So how can we better understand nonduality?

There are two aspects to this question, and at first glance they appear to be mutually exclusive, although they may be considered two representations of a single underlying reality.

The first aspect is our understanding of external reality, and for this we turn to science. The word science comes from the Latin scientia, which means knowledge. The beauty and usefulness of science is that it seeks to measure and describe reality without personal, religious, or cultural bias. For something to be considered scientifically proven, it has to pass exhaustive scrutiny, and even then is always subject to future revision. Inevitably human biases creep in, but the pursuit of science itself is intrinsically an evolving quest for truth. But then quantum mechanics turned much of this lauded objectivity on its head, as the role of the observer became inseparable from the observed quantum effect. It is as if consciousness itself plays a role in creating reality. Indeed, the two may be the same thing. As quantum pioneer Niels Bohr once put it: “A physicist is just an atom's way of looking at itself!”

The second aspect is our inner, personal experience of consciousness, our “awareness of awareness.” We have our senses to perceive the world, but “behind” all perception, memory, identification and thought is simply pure awareness itself. Eastern mystics have described this undifferentiated consciousness for thousands of years as being the ultimate state of bliss, or nirvana. Seekers have attempted to experience it for themselves through countless rituals and practices, although the state itself can be quite simply described. As Indian advaita teacher Nisargadatta Maharaj said: “The trinity: mind, self and spirit, when looked into, becomes unity.”

The central challenge to understanding nonduality may be that it exists beyond language, because once it has been named, by definition -- and paradoxically -- a duality has been created. Even the statement “all things are one” creates a distinction between “one” and “not-one”! Hardly any wonder that nonduality has been misunderstood, particularly in the West.

What is Non-Duality?

Non-Duality is so profound that it is the very substance and expression of life.  It is pre-life and after-life and intra-life.  There have been various techniques developed in Vedanta, Zen and other paths to try to point toward this truth, but it is so profound that no system, no matter how great has ever fathomed its depth or expanse.  Spiritual traditions and even some of the modern sciences are only hinting at its beingness, but it is up to each organic entity (person or otherwise) to directly realize its truth.

You can believe in God or have no belief in God.  You can believe in science or have no belief that science is a beacon of truth and Non-Duality will not be fazed.  All are welcome to take this grand journey to discover whether this truth that ‘All is Pure Awareness, Ever Free and Blissful’ is actually true or not

Why Non-Duality?

Because it brings us freedom, joy and understanding of ourselves, depths of who we are that we never even dreamed of – not only as we are today, but as we will be in the future.  Ultimately it transcends all of our concepts of self and brings us to the brink of knowing the Source of all life so we can learn to love and serve all beings in joy.


from http://www.scienceandnonduality.com/nonduality.shtml

What is nonduality, anyway?

There are many shades of meaning to the word nonduality. As an introduction, we might say that nonduality is the philosophical, spiritual, and scientific understanding of non-separation and fundamental oneness.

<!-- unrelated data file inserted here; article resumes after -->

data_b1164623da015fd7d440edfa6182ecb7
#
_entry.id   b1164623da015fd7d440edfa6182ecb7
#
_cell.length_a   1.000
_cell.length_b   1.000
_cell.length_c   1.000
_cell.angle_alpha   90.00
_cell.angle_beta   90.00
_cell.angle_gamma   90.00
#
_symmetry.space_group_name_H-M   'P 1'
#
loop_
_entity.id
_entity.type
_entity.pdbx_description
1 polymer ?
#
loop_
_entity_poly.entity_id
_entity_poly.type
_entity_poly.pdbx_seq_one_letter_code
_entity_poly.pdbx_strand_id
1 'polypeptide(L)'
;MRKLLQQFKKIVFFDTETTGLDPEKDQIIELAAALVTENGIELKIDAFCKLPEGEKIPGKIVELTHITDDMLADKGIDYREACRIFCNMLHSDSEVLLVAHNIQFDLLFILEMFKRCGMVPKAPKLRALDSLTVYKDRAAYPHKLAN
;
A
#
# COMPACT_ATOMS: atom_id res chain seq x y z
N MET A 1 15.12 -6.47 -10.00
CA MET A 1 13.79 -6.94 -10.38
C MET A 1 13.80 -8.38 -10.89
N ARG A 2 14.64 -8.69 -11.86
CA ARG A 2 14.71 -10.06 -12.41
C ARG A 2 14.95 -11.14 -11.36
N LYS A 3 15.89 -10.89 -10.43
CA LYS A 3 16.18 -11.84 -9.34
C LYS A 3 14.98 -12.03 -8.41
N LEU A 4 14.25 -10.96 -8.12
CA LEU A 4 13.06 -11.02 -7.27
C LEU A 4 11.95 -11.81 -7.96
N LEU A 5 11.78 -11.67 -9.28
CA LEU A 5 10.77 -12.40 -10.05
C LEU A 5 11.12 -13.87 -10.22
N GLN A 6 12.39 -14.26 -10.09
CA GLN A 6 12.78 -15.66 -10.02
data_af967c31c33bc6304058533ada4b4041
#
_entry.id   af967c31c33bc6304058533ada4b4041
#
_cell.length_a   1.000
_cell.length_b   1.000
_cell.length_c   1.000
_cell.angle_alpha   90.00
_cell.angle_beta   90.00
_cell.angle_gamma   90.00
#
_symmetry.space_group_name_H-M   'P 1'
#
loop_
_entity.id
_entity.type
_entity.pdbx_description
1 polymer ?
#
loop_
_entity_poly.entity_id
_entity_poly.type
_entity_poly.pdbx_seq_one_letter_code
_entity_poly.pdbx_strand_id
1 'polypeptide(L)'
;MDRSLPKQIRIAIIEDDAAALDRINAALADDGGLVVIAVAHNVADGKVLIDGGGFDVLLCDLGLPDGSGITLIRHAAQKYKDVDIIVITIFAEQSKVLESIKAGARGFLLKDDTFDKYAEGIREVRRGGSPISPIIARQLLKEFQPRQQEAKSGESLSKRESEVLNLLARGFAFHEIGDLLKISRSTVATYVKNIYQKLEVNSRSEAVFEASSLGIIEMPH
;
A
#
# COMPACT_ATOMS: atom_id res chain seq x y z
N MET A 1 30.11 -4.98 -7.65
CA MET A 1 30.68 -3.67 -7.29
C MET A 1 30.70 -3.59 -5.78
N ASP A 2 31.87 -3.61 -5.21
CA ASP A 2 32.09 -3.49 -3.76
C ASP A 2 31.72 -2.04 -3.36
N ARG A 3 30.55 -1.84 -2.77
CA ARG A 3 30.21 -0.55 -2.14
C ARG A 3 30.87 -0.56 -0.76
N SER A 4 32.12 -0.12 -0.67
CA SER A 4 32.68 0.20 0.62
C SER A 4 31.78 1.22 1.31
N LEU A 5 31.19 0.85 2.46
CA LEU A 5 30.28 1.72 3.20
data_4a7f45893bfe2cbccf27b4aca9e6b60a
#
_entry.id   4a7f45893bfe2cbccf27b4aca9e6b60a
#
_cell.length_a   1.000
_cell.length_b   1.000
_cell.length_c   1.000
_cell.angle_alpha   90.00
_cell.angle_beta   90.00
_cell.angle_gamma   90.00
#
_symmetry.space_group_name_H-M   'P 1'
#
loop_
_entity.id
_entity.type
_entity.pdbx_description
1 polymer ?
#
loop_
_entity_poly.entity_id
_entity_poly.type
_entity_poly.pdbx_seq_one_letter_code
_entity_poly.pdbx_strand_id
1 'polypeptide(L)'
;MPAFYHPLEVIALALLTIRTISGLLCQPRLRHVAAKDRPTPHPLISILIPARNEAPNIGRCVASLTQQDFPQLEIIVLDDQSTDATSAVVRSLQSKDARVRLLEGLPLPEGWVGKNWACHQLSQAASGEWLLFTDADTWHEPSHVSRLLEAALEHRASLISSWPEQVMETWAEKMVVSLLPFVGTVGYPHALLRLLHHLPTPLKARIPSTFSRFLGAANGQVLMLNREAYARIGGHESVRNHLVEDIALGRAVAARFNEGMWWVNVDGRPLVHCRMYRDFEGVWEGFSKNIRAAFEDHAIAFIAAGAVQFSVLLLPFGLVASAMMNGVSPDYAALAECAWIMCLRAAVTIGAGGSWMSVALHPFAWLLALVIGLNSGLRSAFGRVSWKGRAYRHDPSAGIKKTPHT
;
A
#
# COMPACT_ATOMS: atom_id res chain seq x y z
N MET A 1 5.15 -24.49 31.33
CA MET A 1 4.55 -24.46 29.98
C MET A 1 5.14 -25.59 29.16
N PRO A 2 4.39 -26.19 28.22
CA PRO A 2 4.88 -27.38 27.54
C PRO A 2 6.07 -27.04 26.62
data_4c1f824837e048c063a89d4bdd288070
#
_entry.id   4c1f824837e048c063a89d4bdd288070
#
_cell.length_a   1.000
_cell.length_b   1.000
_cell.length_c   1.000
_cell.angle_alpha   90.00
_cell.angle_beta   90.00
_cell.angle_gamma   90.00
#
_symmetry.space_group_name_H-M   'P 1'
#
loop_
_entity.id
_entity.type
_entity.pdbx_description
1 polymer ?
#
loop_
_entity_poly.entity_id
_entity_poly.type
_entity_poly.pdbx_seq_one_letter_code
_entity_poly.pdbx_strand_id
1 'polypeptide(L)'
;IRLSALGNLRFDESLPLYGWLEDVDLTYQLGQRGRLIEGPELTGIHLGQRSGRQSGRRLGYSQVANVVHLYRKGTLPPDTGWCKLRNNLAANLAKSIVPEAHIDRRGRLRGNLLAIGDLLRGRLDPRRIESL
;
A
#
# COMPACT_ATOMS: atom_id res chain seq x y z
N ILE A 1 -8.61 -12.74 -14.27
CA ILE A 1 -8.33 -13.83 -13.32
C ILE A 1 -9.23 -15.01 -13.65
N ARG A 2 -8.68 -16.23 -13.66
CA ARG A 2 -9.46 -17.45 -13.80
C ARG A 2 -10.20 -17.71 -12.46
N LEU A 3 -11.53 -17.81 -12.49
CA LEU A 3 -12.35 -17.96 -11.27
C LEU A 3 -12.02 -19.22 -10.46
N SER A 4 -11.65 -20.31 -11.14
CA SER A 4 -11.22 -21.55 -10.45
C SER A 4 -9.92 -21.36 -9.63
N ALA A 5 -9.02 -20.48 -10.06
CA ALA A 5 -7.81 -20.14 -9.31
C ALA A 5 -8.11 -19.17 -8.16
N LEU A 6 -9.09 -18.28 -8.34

Our starting point is the statement “we are all one,” and this is meant not in some abstract sense but at the deepest level of existence. Duality, or separation between the observer and the observed, is an illusion that the Eastern mystics have long recognized and Western science has more recently come to understand through quantum mechanics.

Dualities are usually seen in terms of opposites: Mind/Matter, Self/Other, Conscious/Unconscious, Illusion/Reality, Quantum/Classical, Wave/Particle, Spiritual/Material, Beginning/End, Male/Female, Living/Dead and Good/Evil. Nonduality is the understanding that identification with common dualisms avoids recognition of a deeper reality.

So how can we better understand nonduality?

There are two aspects to this question, and at first glance they appear to be mutually exclusive, although they may be considered two representations of a single underlying reality.

The first aspect is our understanding of external reality, and for this we turn to science. The word science comes from the Latin scientia, which means knowledge. The beauty and usefulness of science is that it seeks to measure and describe reality without personal, religious, or cultural bias. For something to be considered scientifically proven, it has to pass exhaustive scrutiny, and even then is always subject to future revision. Inevitably human biases creep in, but the pursuit of science itself is intrinsically an evolving quest for truth. But then quantum mechanics turned much of this lauded objectivity on its head, as the role of the observer became inseparable from the observed quantum effect. It is as if consciousness itself plays a role in creating reality. Indeed, the two may be the same thing. As quantum pioneer Niels Bohr once put it: “A physicist is just an atom's way of looking at itself!”

The second aspect is our inner, personal experience of consciousness, our “awareness of awareness.” We have our senses to perceive the world, but “behind” all perception, memory, identification and thought is simply pure awareness itself.  Eastern mystics have described this undifferentiated consciousness for thousands of years as being the ultimate state of bliss, or nirvana. Seekers have attempted to experience it for themselves through countless rituals and practices, although the state itself can be quite simply described. As Indian advaita teacher Nisargadatta Maharaj said: “The trinity: mind, self and spirit, when looked into, becomes unity.”